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Thread: Who's your favorite mediocre baseball player?

  1. #51
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    Historically - Herman Franks and Sal Yvars, because of The Polo Grounds in 1951.

    Players I watched as a kid? Rex Hudler, Ken Reitz,

    Players who I watched come through AAA when I had a good friend working for the team, met them, and got lots of tickets from them after they made it to the bigs? Brian Barber, Tim Costo
    "Herman Franks to Sal Yvars to Bobby Thomson. Ralph Branca to Bobby Thomson to Helen Rita... cue Russ Hodges."

  2. #52
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    Among the Dodgers of my youth, Lee Lacy was considered average by many but has some skills that did not always show up in the box score. He and Joe Ferguson bounced back and forth off the roster and I always thought the team was better off with these guys than without.

    On the pitching side, the Dodgers always made it a point to get rid of anyone who management thought was just average. Often times they would blossom somewhere else. See Rick Rhoden, Dave Stewart and Rick Sutcliffe for more information on this. As far as pitchers who really were average but managed to stick around for a little while Alejandro Pena comes to mind only for unrealized potential.
    Your Second Base Coach
    If Rfield was a better stat, and actually measured fielding ability, we would not need Rpos.
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  3. #53
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    Quote Originally Posted by SavoyBG View Post
    Here's mine:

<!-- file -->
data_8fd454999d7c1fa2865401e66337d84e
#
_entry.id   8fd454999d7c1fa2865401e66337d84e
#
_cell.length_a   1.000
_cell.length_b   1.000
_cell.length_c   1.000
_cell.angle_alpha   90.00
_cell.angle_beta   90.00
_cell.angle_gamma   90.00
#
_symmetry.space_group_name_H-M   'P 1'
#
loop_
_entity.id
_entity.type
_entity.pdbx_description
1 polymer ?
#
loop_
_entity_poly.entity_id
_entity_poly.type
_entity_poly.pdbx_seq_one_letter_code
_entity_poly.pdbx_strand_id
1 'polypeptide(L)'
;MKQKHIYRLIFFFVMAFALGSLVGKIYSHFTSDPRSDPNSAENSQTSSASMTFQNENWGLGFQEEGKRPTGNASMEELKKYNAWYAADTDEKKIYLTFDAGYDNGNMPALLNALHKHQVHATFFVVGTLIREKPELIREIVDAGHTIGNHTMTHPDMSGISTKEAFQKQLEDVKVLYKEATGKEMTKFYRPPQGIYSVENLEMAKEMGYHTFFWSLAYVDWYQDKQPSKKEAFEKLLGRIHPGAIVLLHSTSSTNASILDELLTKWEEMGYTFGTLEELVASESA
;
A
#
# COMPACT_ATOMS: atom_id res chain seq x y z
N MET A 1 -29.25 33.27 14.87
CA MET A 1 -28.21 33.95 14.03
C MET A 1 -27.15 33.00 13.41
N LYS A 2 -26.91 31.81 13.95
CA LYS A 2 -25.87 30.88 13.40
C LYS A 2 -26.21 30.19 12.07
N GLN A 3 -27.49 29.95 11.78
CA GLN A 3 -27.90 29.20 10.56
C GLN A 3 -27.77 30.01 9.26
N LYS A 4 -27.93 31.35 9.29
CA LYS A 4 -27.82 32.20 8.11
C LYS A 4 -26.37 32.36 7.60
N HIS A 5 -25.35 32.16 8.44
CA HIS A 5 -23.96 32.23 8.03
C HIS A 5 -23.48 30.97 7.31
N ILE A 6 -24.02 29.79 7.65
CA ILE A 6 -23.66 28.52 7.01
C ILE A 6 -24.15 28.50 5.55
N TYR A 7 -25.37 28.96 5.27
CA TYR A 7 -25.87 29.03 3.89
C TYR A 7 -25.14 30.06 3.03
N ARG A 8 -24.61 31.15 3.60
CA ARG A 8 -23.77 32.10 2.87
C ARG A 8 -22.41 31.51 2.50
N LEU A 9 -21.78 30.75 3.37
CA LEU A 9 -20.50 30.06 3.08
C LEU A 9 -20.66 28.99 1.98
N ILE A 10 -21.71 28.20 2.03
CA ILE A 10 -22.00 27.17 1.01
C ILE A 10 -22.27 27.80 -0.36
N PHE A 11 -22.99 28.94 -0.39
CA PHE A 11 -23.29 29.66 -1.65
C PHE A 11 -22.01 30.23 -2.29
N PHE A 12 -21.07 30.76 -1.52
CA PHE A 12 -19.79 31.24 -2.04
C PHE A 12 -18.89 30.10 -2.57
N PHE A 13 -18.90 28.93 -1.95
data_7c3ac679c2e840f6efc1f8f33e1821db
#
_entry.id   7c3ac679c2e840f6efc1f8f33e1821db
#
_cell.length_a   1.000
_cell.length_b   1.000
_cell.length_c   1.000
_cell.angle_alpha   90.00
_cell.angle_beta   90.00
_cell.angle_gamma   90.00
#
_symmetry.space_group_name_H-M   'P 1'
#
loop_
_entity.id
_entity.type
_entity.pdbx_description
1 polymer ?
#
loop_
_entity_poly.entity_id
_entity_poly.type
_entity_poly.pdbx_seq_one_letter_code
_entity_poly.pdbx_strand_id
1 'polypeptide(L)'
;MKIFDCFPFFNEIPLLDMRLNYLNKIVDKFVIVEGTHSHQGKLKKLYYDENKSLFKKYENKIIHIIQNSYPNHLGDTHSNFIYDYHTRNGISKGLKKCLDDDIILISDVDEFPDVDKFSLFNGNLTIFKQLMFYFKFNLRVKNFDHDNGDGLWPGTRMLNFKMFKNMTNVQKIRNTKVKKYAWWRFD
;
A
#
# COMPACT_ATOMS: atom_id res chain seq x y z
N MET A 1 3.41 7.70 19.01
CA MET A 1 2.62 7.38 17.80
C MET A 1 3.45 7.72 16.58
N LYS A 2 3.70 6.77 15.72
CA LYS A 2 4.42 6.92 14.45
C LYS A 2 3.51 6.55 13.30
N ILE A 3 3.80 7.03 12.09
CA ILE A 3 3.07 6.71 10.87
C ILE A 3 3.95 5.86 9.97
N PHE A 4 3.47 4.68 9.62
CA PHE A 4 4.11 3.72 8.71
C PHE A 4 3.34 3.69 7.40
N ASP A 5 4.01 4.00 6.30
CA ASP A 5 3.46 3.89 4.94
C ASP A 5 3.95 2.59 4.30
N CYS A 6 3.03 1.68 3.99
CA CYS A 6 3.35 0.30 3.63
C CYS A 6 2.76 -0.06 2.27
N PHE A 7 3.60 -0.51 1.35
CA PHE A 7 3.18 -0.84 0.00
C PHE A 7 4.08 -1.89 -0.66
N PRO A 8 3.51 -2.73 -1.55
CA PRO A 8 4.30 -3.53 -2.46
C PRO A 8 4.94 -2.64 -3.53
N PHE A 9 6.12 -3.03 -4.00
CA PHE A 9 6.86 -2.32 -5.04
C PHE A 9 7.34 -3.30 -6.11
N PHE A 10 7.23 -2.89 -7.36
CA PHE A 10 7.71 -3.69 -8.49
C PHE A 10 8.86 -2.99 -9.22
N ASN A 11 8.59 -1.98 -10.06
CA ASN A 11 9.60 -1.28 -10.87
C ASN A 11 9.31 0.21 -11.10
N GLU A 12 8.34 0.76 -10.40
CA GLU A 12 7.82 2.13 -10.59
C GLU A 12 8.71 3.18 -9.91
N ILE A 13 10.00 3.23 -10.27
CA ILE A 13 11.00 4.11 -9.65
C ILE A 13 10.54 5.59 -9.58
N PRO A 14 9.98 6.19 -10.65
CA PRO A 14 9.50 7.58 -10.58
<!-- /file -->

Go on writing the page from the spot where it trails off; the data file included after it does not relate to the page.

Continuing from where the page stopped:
Attachment 106868
    I wouldn't call Oscar Gamble 'mediocre'. he actually had a career 127 OPS+..about the same as Jim Rice. He never played a full season, but the time he did play, he was a really good hitter. In 1979 he only played 100 games, but produced a 187 OPS+. In 1977 he played 137 games and had a 162 OPS+.

  4. #54

    Snakes on the bathroom floor

    Quote Originally Posted by Second Base Coach View Post
    Among the Dodgers of my youth, Lee Lacy was considered average by many but has some skills that did not always show up in the box score. He and Joe Ferguson bounced back and forth off the roster and I always thought the team was better off with these guys than without.

    On the pitching side, the Dodgers always made it a point to get rid of anyone who management thought was just average. Often times they would blossom somewhere else. See Rick Rhoden, Dave Stewart and Rick Sutcliffe for more information on this. As far as pitchers who really were average but managed to stick around for a little while Alejandro Pena comes to mind only for unrealized potential.
    Exactly so. After years of therapy, I had finally freed myself from memories of the Stewart-Honeycut trade, and now they come flooding back. You're saying that the above guys were not actually mediocre, and I heartily agree.

  5. #55
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    It would have to be Dusty Rhodes for me. In all the years he had with the Giants, 1954 stood out like a beacon- it seemed he always did something to help the team win a game that year, whether as a pinch hitter or playing in the outfield to give Monte Irvin a rest. And what a World Series! He never had a year like that in the majors before 1954, or after 1954 as well.

    I was lucky enough to meet him about ten years ago and for some reason the two of us hit it off- I guess it might have been because we both spent time in Staten Island or because we both sold cars for a living. I was a lifer in that business until a few years ago, but he only did it for a short time after he retired. He told me once, "They just had me there for my name. Hell, I couldn't have sold an ashtray to Edward R. Murrow." (LOL)

    He was always a million laughs regardless of whatever we talked about, and we exchanged Christmas cards for several years. Those are prized possesions, and yes, you'd have to shoot me to get them. (lol) He always holds a place in my heart, and, of course, if it hadn't been for him, my beloved Giants wouldn't have won the Series in '54.
    Last edited by chinese home run; 04-16-2012 at 02:45 PM. Reason: spelling

  6. #56
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    That's an hilarious ancedote chinese HR

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